Let me give you some examples. Have you ever come home from a day of work and your kids are talking with you at the kitchen table, and they are saying, “blah, blah, blah, blah, blah,” and you nodding affirmatively at their words and thoughts, but you haven’t heard a word that they said. Yes, I think so. Or have you ever come home from a day of work and your spouse wants to share with you what has happened during their day, and he or she goes “blah, blah, blah, blah, blah,” and you don’t hear a word or thought that was spoken because you are so preoccupied with what happened during your day? Yes, I think so. Or have you ever been introduced to someone and your mind is racing so fast about everything that you actually don’t hear their name at all, and so you ask their name again, and you hear their name like you had never heard it before. You actually, totally did not hear their name the first time. Have you ever had that experience? I think so. Many of us, in our intense busyness of life, have lost the art of listening.
What is listening? Listening is focusing on the other; it is centreing on the other person; it is concentrating on the person before me, giving them my undivided attention. Listening is a gift of self to the other person. If you were to take this pair of binoculars and focus on one person or one thing you will find that they draw your focus into one point. You can’t see anything in front of that point, nothing to the side; nothing behind. With our natural vision, we see the wider picture; with the binoculars, we can focus on each individual part. And so it is with listening. Listening is an art that is learned and slowly developed where you actually focus on that person before you. Not the history of everything that has happened earlier today or before. Not on the future and all the activities that will occur later today or this week. Not on the side about everything that is occurring right now at this moment. Listening focuses on that one person, not on the past, not on the future, not on all the stuff going on right now. Listening is a gift; it is an art; it is a learned behaviour.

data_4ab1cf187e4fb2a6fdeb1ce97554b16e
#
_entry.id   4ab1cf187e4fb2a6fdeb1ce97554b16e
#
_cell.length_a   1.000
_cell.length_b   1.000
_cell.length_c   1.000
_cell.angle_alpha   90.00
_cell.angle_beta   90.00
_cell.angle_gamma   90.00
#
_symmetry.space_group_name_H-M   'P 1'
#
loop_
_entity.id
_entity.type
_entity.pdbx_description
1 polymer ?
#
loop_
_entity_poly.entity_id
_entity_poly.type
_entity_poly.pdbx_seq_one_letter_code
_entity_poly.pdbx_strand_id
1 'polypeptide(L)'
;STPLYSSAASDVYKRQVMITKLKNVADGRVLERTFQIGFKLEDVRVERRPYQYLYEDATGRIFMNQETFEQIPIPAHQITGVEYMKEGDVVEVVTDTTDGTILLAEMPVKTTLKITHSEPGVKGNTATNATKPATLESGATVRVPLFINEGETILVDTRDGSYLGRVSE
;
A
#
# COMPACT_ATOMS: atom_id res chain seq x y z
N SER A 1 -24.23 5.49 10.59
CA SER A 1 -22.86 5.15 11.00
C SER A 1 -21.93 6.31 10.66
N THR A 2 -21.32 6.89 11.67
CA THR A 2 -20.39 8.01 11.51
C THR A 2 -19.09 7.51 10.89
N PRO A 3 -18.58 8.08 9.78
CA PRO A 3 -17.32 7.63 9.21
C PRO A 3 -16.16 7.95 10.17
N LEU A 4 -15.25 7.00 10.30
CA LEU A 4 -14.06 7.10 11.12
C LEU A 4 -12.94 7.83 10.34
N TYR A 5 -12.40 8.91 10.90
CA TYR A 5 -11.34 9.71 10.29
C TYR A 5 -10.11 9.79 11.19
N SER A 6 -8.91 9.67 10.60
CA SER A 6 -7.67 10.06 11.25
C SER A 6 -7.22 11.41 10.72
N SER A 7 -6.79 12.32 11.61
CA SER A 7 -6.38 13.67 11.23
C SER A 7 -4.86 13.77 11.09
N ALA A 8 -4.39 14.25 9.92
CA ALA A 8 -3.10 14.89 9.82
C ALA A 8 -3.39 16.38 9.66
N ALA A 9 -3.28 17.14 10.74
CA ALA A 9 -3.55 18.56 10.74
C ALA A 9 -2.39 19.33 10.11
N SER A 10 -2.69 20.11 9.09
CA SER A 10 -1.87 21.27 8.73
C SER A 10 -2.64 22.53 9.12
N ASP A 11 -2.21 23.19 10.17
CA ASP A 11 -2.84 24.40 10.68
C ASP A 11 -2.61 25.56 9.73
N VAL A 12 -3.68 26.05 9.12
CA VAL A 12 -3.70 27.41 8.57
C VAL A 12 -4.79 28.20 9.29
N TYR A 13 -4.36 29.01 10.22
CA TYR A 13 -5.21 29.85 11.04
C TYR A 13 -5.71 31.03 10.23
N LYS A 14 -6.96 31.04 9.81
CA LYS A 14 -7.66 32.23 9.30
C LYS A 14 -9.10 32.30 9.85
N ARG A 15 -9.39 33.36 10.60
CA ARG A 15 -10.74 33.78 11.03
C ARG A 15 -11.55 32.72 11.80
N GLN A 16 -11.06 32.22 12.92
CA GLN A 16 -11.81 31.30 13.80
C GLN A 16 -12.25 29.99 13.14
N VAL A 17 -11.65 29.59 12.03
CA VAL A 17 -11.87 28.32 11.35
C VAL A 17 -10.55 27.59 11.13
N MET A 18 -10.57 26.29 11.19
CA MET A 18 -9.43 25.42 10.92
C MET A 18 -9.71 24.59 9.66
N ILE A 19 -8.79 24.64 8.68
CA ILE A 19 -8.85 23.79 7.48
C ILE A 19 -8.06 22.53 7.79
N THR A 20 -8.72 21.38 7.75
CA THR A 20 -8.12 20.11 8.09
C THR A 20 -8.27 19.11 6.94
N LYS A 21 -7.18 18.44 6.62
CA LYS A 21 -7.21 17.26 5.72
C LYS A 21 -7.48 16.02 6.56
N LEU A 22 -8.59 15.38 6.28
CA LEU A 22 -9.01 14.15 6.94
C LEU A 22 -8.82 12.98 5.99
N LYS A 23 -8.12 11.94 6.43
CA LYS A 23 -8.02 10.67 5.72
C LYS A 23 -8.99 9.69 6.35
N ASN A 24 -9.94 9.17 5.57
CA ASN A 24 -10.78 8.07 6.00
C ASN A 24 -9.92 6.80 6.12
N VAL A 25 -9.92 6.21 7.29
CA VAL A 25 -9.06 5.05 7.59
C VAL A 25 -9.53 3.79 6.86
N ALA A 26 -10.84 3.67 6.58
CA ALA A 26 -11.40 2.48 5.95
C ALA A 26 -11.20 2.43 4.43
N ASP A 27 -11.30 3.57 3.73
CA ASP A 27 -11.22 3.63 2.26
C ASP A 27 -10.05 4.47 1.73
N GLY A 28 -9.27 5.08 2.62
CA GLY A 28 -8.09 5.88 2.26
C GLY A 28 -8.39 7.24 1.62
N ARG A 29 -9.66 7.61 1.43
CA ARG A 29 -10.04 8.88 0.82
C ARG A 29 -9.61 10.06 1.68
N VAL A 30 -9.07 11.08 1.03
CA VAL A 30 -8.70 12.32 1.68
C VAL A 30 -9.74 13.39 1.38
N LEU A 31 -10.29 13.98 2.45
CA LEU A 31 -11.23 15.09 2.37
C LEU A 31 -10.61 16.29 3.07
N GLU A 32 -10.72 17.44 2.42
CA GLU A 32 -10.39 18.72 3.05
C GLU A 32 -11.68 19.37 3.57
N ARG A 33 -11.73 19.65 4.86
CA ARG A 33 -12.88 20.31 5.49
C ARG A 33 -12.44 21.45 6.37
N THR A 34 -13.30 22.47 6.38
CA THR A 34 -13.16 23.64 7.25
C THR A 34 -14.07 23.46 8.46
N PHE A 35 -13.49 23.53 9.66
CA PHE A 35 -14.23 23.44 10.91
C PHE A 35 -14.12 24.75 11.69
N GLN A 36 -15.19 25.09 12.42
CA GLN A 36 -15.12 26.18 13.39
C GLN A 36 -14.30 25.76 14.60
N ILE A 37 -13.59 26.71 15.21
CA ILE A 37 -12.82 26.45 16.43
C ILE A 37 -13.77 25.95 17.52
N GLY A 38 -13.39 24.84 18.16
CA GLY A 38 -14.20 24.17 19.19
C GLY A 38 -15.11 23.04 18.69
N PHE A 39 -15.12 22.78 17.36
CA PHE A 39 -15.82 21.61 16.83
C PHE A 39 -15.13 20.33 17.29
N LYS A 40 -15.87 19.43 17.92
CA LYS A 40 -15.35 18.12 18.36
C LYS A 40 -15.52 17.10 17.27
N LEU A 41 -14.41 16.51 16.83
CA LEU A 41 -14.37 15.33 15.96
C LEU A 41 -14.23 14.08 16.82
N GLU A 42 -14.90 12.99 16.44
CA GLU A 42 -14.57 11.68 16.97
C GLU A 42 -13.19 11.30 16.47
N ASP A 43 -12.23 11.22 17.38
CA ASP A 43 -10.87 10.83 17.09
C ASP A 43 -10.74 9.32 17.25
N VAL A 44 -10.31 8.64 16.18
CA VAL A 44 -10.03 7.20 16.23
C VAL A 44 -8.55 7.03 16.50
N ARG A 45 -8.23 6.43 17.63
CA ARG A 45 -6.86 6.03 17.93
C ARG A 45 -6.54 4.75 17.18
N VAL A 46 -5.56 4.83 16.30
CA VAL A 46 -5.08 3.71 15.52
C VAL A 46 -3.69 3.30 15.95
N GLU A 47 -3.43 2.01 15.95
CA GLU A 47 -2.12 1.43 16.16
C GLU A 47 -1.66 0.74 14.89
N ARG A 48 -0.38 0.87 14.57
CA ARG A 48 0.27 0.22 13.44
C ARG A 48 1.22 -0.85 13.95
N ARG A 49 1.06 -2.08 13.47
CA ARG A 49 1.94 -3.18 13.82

And listening is the first face of love. The more we listen, the more love grows. The less we listen, the less love there is. Listening is the conduit, the pipeline, through which love flows and grows.
This is certainly true in marriage. Any good marriage will find a couple who have discovered what it means to listen to one another. That is also true in good families. That is also true in good businesses. It is always Mary first and Martha second. It is always listening first and then doing. That is just the way life works.